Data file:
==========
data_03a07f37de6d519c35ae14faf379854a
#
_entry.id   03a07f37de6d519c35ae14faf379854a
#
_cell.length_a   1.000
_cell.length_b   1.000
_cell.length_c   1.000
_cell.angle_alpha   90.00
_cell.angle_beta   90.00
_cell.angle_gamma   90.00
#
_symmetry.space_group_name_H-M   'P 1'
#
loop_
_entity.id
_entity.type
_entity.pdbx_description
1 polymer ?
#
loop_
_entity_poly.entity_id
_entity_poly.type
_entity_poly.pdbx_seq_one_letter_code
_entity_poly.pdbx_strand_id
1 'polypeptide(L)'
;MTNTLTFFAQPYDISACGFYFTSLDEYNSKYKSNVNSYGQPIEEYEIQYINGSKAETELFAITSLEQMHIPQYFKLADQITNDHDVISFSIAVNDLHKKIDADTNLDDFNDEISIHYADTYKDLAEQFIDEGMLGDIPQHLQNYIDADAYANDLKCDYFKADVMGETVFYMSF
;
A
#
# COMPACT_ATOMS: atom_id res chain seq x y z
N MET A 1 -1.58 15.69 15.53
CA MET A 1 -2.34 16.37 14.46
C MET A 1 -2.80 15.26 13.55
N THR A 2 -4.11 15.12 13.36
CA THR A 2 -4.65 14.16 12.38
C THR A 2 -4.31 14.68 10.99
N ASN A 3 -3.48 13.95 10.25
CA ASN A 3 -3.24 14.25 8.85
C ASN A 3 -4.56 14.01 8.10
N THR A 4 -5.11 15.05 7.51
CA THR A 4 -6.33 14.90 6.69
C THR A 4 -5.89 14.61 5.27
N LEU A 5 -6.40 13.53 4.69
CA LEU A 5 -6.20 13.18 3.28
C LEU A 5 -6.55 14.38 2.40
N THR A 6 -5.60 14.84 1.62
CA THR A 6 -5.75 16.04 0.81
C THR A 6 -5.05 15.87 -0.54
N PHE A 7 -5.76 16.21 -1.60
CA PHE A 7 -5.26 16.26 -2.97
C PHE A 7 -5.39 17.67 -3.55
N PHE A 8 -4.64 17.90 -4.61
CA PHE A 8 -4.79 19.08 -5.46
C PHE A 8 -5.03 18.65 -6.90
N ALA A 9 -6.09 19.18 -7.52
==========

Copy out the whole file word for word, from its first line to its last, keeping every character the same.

data_03a07f37de6d519c35ae14faf379854a
#
_entry.id   03a07f37de6d519c35ae14faf379854a
#
_cell.length_a   1.000
_cell.length_b   1.000
_cell.length_c   1.000
_cell.angle_alpha   90.00
_cell.angle_beta   90.00
_cell.angle_gamma   90.00
#
_symmetry.space_group_name_H-M   'P 1'
#
loop_
_entity.id
_entity.type
_entity.pdbx_description
1 polymer ?
#
loop_
_entity_poly.entity_id
_entity_poly.type
_entity_poly.pdbx_seq_one_letter_code
_entity_poly.pdbx_strand_id
1 'polypeptide(L)'
;MTNTLTFFAQPYDISACGFYFTSLDEYNSKYKSNVNSYGQPIEEYEIQYINGSKAETELFAITSLEQMHIPQYFKLADQITNDHDVISFSIAVNDLHKKIDADTNLDDFNDEISIHYADTYKDLAEQFIDEGMLGDIPQHLQNYIDADAYANDLKCDYFKADVMGETVFYMSF
;
A
#
# COMPACT_ATOMS: atom_id res chain seq x y z
N MET A 1 -1.58 15.69 15.53
CA MET A 1 -2.34 16.37 14.46
C MET A 1 -2.80 15.26 13.55
N THR A 2 -4.11 15.12 13.36
CA THR A 2 -4.65 14.16 12.38
C THR A 2 -4.31 14.68 10.99
N ASN A 3 -3.48 13.95 10.25
CA ASN A 3 -3.24 14.25 8.85
C ASN A 3 -4.56 14.01 8.10
N THR A 4 -5.11 15.05 7.51
CA THR A 4 -6.33 14.90 6.69
C THR A 4 -5.89 14.61 5.27
N LEU A 5 -6.40 13.53 4.69
CA LEU A 5 -6.20 13.18 3.28
C LEU A 5 -6.55 14.38 2.40
N THR A 6 -5.60 14.84 1.62
CA THR A 6 -5.75 16.04 0.81
C THR A 6 -5.05 15.87 -0.54
N PHE A 7 -5.76 16.21 -1.60
CA PHE A 7 -5.26 16.26 -2.97
C PHE A 7 -5.39 17.67 -3.55
N PHE A 8 -4.64 17.90 -4.61
CA PHE A 8 -4.79 19.08 -5.46
C PHE A 8 -5.03 18.65 -6.90
N ALA A 9 -6.09 19.18 -7.52